Restraint makes the best of fallible leaders

One common theme shared by all leaders is that absolute, untrammelled leadership tends to be dysfunctional.

by Business Strategy Review
Last Updated: 23 Jul 2013

The worst outcome of such absolute leadership was seen in the catastrophic errors made by the 20th century's most wicked dictators Hitler and Stalin. Unchecked they were allowed to proceed with their ideas no matter how terrible or mistaken.

In contrast, Winston Churchill, who deserves the right to be regarded as the greatest leader of the 20th century for holding out against the threat of fascism when Britain stood alone, operated within a system of restraints.

As such, Churchill's worst impulses were checked by other figures in the political and military system. This form of restrained or collective leadership is proven to work in business too. The hugely successful Rothschild family firm was governed by a partnership system in which one pre-eminent partner led (the smartest, not necessarily the oldest) whilst the other partners acted as a restraint.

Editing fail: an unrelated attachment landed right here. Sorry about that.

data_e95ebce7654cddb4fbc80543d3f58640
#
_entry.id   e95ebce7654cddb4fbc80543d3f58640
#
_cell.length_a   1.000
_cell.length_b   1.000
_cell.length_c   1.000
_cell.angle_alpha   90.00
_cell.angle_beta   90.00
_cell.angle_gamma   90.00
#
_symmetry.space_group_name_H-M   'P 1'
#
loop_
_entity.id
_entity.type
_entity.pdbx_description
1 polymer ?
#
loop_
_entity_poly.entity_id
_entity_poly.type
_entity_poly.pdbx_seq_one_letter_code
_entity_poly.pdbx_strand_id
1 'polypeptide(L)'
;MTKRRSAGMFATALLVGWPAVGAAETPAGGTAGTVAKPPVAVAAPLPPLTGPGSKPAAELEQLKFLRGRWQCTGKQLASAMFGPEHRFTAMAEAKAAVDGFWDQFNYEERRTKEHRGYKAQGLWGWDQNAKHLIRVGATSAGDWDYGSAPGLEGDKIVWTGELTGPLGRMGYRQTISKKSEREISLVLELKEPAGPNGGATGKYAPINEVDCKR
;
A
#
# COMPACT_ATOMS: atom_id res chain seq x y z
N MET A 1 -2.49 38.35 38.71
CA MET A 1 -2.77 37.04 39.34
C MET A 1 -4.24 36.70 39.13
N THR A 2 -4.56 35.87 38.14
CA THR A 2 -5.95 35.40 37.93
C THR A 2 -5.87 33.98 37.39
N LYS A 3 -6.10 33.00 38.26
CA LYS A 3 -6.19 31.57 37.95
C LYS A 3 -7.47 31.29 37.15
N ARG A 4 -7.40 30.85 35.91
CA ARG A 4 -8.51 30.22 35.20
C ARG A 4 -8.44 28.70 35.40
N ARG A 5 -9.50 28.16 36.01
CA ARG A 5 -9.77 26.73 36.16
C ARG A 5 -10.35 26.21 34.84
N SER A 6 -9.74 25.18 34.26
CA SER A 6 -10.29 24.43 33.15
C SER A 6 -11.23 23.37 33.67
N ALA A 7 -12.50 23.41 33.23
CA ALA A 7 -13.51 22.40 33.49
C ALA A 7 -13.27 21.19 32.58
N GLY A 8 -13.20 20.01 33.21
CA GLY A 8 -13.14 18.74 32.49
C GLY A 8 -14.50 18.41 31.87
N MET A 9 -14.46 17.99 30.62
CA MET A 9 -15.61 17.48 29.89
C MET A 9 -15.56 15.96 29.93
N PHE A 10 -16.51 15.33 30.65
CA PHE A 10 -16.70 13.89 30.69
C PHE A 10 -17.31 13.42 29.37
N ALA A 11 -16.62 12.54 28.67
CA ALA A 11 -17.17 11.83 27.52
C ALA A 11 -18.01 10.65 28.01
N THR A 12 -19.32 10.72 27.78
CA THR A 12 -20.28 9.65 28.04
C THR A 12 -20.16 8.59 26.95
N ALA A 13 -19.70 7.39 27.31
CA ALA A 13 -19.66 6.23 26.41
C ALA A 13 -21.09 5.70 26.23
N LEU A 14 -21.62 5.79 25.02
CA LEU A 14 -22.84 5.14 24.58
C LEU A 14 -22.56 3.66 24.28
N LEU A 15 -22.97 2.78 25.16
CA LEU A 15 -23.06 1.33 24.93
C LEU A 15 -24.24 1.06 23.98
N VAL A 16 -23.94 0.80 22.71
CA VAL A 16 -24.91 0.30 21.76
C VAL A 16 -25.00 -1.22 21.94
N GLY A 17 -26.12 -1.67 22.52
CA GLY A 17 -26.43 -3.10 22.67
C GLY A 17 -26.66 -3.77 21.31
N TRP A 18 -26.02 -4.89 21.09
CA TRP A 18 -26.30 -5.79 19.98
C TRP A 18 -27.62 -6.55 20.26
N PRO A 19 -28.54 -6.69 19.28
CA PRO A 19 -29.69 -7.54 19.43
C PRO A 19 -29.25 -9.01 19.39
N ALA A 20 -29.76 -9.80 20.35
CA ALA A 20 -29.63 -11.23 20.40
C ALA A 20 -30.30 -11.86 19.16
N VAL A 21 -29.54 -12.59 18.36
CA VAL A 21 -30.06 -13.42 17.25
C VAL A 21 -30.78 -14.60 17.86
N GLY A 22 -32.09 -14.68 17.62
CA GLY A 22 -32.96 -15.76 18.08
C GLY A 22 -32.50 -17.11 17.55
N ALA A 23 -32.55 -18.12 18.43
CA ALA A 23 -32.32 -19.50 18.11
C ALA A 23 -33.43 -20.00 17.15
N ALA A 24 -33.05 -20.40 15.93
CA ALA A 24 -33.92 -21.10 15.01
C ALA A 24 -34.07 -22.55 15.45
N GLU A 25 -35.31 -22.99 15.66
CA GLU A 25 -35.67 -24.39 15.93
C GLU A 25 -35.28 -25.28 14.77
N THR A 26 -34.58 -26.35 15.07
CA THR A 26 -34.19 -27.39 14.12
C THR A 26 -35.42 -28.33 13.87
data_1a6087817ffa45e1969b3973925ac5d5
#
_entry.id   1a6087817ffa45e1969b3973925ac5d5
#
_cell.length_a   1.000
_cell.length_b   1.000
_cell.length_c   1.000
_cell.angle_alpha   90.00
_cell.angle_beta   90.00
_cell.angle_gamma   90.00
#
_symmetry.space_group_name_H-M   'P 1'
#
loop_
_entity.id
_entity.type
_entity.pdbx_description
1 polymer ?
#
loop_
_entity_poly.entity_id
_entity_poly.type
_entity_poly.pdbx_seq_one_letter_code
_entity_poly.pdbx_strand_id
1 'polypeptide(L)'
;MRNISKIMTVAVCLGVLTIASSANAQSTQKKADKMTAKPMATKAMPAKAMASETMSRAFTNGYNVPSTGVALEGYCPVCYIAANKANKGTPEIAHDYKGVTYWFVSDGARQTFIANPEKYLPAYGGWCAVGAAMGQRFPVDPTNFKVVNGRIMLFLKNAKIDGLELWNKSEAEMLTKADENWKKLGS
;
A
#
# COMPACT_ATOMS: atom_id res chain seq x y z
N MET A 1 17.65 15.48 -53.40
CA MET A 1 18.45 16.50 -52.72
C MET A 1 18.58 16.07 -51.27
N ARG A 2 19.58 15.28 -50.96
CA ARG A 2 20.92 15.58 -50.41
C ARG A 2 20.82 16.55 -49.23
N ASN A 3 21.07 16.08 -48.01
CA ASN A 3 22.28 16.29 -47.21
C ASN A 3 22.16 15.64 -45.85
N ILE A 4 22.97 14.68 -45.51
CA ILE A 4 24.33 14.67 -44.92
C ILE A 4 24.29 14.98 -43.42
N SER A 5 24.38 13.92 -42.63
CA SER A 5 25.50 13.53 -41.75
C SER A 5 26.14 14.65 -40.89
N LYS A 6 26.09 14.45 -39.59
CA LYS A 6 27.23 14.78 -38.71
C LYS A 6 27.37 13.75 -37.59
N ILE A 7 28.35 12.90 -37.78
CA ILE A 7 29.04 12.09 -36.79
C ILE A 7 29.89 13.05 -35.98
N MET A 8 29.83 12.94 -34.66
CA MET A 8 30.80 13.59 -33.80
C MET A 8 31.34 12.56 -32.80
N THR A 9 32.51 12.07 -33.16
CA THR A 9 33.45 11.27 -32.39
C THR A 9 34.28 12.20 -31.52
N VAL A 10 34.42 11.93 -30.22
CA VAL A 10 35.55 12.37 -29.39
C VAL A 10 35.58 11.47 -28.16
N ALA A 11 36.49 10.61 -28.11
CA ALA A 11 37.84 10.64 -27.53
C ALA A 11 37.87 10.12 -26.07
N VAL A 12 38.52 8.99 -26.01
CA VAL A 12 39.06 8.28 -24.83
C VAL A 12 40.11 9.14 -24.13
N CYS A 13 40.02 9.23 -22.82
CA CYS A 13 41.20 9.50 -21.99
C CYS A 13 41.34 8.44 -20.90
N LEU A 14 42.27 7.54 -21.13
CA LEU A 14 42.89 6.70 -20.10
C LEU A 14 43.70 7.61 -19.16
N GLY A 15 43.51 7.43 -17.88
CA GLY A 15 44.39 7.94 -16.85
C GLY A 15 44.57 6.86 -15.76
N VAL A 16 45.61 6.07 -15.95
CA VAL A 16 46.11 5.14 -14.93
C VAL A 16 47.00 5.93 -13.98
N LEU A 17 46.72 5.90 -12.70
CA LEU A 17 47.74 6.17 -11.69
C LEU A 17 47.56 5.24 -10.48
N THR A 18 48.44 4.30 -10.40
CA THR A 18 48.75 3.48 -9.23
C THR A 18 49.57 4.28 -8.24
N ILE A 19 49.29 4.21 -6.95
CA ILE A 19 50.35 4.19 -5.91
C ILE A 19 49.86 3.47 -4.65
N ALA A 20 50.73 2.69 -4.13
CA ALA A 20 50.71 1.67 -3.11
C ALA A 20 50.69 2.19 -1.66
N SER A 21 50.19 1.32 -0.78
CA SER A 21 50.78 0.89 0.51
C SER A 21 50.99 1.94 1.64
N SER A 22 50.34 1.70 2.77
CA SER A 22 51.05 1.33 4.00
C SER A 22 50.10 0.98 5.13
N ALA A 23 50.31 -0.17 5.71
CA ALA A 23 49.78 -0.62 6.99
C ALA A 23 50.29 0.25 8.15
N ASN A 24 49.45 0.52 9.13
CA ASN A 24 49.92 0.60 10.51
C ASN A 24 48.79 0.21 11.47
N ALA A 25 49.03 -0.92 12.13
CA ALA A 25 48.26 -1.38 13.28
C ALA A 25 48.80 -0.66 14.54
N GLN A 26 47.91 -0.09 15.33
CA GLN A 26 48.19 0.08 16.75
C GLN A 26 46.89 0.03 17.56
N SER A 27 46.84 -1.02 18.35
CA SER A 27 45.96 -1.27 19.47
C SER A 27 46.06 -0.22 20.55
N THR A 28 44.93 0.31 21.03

Intriguingly, Siegmund Warburg, one of the City's most successful bankers, created a system to restrain himself. He was a charismatic and charming man, but sometimes a bully, and knew that he needed a system of checks and balances. As such, all of his correspondence was circulated to the bank's senior executives who met with Warburg every morning to make collective decisions.

Warburg also encouraged an open door policy and expected junior executives to articulate their opinions about the business. Good leaders generally understand that they are fallible and that the world is chaotic. They understand their vulnerability, recognise the need to work extremely hard and plan for all possible scenarios.

Source:
Business History - interview with Niall Ferguson
By Des Dearlove
Business Strategy Review, Summer 2007
Review by Morice Mendoza

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